Lapland’s location above the Arctic Circle also means that during the winter season, there is a period of “Polar Night” when the sun remains under the horizon allowing hardly any daylight. This period lasts for a few weeks to several months depending on location.
During this period called “Kaamos” in Finnish, the variance of day and night can still be clearly noted, but the amount of light is very limited. In practice, dusk begins before dawn turns into day, making the light conditions artistically interesting. The famous blue moment with different shades of purple can be utterly beautiful and something really special to catch on film.
Summer stands for constant daylight around the clock. This provides opportunities for long shooting days and atmospheric sceneries that are possible only above the Arctic Circle. In Lapland’s northernmost point, Utsjoki, the sun does not set for 75 days during summer.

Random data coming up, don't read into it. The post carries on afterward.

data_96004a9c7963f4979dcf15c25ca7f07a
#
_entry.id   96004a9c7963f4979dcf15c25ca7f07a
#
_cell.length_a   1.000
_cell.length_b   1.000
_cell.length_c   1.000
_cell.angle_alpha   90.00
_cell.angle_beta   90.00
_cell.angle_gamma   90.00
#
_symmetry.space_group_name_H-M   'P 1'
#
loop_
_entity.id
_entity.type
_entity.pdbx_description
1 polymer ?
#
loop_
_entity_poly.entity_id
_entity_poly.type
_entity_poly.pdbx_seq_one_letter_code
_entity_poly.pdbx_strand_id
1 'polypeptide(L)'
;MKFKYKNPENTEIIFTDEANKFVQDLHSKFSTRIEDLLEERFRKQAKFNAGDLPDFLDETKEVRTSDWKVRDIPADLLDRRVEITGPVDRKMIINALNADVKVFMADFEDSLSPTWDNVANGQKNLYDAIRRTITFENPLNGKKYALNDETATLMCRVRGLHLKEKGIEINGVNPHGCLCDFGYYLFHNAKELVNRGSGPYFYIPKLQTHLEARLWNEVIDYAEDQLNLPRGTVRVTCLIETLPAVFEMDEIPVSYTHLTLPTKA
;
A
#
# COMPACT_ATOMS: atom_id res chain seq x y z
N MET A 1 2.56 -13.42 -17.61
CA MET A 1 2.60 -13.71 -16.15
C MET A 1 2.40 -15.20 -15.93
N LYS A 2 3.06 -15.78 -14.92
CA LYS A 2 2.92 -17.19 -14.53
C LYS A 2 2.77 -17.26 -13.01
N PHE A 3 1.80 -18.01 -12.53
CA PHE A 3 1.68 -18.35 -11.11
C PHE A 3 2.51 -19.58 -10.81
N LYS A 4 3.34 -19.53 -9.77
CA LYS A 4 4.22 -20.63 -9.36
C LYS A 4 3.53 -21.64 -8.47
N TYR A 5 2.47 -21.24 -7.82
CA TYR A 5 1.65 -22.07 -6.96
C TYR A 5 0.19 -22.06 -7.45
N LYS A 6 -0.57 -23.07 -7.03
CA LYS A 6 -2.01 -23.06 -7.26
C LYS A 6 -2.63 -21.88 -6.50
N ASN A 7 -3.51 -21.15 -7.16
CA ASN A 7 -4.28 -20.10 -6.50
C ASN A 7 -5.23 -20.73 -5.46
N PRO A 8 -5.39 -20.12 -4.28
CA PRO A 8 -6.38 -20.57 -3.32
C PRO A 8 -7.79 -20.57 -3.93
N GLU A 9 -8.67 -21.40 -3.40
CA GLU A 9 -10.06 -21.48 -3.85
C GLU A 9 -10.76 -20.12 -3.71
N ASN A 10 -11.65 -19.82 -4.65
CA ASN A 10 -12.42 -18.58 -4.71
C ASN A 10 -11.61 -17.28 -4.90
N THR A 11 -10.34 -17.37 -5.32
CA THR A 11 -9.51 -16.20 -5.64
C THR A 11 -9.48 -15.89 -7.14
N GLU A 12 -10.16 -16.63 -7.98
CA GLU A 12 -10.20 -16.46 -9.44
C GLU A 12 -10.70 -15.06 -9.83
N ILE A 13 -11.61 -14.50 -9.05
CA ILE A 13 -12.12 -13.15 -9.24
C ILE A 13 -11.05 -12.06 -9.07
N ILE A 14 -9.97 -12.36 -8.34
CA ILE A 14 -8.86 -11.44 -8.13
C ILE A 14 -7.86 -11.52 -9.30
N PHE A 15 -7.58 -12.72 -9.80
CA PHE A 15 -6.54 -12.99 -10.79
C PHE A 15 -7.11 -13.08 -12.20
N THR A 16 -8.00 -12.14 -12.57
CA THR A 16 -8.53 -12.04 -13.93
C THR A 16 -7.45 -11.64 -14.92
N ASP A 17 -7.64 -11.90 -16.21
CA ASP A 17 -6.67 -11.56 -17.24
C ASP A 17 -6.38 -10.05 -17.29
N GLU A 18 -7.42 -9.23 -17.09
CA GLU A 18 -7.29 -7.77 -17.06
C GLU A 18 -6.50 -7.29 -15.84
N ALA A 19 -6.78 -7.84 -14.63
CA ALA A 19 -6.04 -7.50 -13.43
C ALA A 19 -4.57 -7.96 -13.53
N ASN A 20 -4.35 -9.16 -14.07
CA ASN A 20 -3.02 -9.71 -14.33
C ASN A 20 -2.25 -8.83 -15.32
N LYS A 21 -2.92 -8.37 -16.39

Often photographers and cinematographers speak of the golden hour and capturing the most beautiful golden light on camera as the sun sets. In Lapland, there is plenty of that golden hour time during the summer months.
Northern Lights / Auroras
One of the most spectacular phenomena over the Arctic sky is the illuminating light show of the Northern Lights. It is only visible when it’s dark (and the darker the better) and is at its strongest after the heavy solar activity of the sun. The legend says it is the tail of a fox that whisks the lights into the sky as he travels…
Northern Lights can be seen from August to April.
Let there be light…
Polar night happens during mid-winter, from December to January. February to April is a period of intense brightness, as the sun sparkles off the deep white snow. Don’t forget your sunglasses, sunblock and a dimmer for your camera.